When shocking news like this breaks, our first instinct is to… well I don’t know what our first instinct is.
It’s different for all of us. Some of us cry. Some of us get angry. Some of us become obsessed with the morbid details of what happened. Some of us speculate on the causes.
Often, we argue. We argue about the cause. About whether speculating on the cause is appropriate. About whether reporting the cause is necessary.
All of a sudden we all become experts. Experts on fighting. On prescription medication. On media ethics. On mental health.
So much yelling.
It’s getting really loud in here, in this offseason.
I don’t know why we’re yelling. Maybe we’re yelling because we’re finding it impossible to wrap our heads around the recent deaths we’ve been seeing in the hockey community. If we yell the loudest about fighting, we won’t have to face the fact that we just don’t understand how or why these players keep dying so young. If we’re the angriest about how the NHL/NHLPA don’t do enough for players with mental health issues, then we don’t have to face the fact that we just don’t understand enough about mental health issues in the first place. If we’re loud, we don’t have to listen to the silence telling us how ignorant we really are.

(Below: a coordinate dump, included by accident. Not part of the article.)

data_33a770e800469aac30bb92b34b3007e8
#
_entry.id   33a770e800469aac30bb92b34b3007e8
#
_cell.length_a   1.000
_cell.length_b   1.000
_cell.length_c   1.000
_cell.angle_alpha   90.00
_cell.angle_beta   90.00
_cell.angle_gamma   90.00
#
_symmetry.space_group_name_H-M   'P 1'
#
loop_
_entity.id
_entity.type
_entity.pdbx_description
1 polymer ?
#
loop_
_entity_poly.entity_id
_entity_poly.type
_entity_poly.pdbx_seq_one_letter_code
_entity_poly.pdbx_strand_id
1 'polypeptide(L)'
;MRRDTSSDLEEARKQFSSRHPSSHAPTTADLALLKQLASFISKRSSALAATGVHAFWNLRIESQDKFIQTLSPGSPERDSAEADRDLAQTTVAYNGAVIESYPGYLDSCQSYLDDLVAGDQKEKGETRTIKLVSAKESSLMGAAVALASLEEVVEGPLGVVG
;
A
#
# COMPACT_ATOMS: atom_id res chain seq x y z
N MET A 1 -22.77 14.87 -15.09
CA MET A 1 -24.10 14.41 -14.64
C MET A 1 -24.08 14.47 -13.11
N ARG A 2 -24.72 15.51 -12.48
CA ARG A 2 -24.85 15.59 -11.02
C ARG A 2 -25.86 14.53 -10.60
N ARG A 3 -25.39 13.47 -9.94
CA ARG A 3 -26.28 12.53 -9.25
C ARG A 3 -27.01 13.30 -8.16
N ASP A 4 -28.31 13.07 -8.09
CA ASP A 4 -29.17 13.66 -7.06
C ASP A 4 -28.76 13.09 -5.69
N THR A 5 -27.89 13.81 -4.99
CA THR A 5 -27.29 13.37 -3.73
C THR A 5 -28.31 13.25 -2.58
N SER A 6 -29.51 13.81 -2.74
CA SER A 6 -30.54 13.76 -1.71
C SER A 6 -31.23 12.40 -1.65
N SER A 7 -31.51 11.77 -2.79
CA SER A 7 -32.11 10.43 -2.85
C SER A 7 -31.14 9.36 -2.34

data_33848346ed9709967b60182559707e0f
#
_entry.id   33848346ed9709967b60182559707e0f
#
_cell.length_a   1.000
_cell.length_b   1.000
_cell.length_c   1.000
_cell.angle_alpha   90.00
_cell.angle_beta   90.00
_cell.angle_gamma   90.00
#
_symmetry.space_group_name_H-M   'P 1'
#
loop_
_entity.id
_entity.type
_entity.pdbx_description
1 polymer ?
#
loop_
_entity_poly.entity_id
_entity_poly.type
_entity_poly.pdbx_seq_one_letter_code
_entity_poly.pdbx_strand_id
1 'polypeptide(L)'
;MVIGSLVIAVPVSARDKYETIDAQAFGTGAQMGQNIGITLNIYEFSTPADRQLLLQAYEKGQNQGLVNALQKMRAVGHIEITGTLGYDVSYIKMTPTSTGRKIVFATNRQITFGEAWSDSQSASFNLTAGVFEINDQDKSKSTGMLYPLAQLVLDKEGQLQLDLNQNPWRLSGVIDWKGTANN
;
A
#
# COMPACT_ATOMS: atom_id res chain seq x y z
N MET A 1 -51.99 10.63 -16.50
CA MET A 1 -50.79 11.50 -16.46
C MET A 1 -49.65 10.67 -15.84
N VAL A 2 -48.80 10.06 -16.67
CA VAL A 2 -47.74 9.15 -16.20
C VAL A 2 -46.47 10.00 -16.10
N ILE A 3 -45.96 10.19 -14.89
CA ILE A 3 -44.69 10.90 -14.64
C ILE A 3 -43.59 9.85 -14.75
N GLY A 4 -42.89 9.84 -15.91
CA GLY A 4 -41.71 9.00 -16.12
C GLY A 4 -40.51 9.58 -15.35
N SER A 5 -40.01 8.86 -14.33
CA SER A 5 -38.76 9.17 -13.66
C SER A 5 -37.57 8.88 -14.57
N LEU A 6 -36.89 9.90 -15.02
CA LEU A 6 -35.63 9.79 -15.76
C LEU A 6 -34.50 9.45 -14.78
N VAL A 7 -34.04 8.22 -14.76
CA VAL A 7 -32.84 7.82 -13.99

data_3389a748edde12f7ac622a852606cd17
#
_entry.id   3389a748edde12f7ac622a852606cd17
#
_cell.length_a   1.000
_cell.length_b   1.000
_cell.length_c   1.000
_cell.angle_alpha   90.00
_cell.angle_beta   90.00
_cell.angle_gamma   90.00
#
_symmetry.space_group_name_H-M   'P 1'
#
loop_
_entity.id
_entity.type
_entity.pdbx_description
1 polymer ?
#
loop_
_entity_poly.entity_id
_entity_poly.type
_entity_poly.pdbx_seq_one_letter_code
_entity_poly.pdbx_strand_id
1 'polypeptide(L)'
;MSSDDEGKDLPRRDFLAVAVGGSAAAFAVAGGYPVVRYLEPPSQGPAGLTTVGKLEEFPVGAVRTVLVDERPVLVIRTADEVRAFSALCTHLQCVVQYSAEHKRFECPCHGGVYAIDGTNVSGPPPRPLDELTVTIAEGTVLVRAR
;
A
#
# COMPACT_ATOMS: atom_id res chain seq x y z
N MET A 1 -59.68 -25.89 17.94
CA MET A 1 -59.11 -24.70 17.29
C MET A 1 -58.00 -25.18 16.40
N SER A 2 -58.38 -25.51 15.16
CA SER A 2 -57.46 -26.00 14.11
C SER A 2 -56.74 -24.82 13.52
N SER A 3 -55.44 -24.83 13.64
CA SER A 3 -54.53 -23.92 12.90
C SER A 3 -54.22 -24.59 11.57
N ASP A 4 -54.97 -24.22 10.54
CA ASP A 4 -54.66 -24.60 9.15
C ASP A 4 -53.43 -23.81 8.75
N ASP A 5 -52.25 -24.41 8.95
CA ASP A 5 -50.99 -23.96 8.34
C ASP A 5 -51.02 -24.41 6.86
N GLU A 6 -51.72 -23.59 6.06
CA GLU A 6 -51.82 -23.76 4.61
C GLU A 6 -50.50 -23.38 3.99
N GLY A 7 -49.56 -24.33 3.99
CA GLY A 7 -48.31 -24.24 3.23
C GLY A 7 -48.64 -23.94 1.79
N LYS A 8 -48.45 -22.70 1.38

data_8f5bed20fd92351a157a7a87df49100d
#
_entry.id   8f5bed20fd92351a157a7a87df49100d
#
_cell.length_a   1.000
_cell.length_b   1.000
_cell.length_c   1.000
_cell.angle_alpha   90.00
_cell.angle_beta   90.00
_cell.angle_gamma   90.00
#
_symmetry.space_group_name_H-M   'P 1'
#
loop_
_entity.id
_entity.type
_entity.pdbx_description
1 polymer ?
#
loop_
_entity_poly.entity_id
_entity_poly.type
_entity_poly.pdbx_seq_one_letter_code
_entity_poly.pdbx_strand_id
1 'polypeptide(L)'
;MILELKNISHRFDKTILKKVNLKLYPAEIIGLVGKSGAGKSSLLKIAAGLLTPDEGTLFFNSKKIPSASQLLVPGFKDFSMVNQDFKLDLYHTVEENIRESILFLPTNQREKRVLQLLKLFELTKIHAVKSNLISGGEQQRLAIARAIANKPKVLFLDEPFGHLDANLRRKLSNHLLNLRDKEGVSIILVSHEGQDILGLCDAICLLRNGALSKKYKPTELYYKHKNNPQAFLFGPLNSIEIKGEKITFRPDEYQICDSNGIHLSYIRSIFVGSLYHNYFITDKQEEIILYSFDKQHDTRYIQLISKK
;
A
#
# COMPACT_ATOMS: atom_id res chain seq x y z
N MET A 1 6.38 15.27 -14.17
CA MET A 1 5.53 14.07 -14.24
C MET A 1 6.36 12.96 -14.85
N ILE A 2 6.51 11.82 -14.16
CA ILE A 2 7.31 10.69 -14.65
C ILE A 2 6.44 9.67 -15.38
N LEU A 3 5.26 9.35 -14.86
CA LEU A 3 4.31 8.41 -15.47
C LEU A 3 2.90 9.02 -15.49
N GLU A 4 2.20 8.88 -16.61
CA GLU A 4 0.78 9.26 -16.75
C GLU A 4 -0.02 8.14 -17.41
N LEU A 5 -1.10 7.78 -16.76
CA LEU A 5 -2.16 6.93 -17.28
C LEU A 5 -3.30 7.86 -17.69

We have very so very many questions, and so very few answers. Not having the answers is scary. And so we yell.
Maybe we need to be quiet for a bit. Not having the answers is an uncomfortable place to be. But the only way we’ll ever have the answers is by shutting up and listening.
Mental illnesses frighten us, in large part because we don’t know much about them, if at all. They won’t stop being frightening unless we admit our ignorance and open our minds up to learning about them.